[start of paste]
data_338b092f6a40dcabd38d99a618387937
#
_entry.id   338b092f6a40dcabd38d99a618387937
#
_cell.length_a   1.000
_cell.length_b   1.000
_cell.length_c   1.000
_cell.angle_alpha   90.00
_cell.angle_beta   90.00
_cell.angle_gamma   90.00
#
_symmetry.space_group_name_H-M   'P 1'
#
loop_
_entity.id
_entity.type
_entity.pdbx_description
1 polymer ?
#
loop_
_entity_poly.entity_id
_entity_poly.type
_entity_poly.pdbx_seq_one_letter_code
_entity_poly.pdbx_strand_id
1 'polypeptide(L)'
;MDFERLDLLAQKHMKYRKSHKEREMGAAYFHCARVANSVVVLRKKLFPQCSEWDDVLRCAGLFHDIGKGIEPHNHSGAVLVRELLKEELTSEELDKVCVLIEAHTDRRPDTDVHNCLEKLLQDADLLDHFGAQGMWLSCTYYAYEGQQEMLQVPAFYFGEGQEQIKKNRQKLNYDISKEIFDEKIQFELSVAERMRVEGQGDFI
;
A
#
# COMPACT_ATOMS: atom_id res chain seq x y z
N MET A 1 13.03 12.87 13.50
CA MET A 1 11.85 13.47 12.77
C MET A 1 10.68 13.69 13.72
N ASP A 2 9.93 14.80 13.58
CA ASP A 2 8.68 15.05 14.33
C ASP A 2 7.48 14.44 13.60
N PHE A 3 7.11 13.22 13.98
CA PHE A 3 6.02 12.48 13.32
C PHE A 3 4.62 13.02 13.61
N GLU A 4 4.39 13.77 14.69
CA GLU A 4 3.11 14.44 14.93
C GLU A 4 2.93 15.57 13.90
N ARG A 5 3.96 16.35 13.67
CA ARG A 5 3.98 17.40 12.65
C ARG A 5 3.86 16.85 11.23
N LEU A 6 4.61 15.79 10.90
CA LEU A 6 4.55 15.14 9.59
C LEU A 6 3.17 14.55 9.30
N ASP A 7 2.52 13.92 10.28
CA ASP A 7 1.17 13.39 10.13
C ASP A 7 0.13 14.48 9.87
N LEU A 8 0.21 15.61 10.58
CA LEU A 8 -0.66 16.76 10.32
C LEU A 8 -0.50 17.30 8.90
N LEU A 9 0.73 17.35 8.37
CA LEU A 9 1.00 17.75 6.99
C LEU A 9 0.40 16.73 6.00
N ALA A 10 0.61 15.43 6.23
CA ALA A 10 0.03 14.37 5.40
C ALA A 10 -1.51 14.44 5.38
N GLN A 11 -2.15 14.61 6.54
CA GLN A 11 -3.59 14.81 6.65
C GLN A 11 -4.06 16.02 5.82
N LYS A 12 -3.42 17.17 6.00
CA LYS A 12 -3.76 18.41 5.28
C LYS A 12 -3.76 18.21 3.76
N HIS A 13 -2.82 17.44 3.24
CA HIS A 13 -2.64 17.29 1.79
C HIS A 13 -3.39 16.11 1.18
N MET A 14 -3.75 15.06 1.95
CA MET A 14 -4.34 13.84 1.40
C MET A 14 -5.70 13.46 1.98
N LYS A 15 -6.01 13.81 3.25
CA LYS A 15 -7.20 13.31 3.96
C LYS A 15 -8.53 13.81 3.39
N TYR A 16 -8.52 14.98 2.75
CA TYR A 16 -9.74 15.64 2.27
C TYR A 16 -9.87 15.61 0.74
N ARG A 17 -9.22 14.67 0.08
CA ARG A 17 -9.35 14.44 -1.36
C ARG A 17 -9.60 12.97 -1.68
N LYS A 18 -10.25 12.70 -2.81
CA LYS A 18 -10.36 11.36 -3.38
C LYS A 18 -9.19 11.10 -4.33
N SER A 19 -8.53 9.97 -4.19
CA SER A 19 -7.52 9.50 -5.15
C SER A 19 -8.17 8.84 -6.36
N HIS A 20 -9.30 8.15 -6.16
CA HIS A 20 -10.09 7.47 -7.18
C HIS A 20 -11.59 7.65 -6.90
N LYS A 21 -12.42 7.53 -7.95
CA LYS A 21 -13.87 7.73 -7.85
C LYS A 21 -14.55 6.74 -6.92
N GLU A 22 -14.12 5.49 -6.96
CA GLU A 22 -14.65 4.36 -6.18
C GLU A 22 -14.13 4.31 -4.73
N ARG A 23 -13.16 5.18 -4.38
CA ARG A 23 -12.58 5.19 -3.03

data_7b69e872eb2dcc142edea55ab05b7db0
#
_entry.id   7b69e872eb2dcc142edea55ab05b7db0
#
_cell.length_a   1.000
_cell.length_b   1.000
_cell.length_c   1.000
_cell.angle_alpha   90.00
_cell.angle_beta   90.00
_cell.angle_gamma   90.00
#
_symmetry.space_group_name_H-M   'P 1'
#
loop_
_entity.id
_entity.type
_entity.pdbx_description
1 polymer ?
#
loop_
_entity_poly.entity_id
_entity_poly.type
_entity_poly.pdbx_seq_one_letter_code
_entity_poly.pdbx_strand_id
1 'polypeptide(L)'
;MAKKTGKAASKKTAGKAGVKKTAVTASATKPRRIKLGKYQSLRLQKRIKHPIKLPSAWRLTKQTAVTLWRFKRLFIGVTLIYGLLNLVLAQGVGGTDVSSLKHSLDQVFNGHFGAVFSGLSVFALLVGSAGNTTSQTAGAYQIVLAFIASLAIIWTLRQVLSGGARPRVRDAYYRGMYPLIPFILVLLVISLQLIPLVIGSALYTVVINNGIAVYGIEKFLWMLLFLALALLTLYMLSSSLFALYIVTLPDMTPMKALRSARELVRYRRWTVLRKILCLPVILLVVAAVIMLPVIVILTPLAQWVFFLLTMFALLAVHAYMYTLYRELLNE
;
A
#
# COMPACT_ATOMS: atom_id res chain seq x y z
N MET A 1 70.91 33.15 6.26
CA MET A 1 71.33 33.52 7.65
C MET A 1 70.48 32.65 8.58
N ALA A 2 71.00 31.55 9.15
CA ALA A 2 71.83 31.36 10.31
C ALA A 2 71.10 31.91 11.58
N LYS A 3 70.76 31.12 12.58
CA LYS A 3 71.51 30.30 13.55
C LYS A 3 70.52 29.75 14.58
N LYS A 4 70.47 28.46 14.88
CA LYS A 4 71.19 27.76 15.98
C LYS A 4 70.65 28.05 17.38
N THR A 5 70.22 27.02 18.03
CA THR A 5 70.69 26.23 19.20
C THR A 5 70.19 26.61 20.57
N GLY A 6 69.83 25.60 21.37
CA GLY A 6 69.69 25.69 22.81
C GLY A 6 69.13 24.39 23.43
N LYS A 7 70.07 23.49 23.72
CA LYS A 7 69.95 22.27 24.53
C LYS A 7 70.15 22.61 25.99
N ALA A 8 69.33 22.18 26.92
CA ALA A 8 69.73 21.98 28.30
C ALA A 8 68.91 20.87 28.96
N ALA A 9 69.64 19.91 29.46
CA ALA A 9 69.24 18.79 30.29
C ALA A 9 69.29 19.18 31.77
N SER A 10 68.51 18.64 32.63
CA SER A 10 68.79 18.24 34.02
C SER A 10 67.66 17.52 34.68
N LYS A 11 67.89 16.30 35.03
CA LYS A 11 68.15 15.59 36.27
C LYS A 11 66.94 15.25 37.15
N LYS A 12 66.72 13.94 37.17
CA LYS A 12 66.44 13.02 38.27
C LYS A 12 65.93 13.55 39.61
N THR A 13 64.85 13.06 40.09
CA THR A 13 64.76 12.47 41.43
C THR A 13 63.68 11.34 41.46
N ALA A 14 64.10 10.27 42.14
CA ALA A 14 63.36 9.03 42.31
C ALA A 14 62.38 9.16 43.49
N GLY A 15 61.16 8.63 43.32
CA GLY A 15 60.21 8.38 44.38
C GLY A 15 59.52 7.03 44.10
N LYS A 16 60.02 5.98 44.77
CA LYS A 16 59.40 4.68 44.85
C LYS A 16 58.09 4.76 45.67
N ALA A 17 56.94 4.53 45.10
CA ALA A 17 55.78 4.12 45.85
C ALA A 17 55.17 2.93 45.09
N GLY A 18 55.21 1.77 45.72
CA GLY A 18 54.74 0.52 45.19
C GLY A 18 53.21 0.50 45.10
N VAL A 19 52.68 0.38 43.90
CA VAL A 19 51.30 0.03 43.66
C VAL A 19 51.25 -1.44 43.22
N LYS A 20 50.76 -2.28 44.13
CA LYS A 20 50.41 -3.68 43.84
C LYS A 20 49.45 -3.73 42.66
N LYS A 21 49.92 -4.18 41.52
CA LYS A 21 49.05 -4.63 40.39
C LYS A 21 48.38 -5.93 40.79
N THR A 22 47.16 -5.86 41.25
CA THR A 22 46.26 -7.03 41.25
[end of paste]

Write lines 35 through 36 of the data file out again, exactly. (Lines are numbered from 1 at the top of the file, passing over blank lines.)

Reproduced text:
CA ASP A 2 8.68 15.05 14.33
C ASP A 2 7.48 14.44 13.60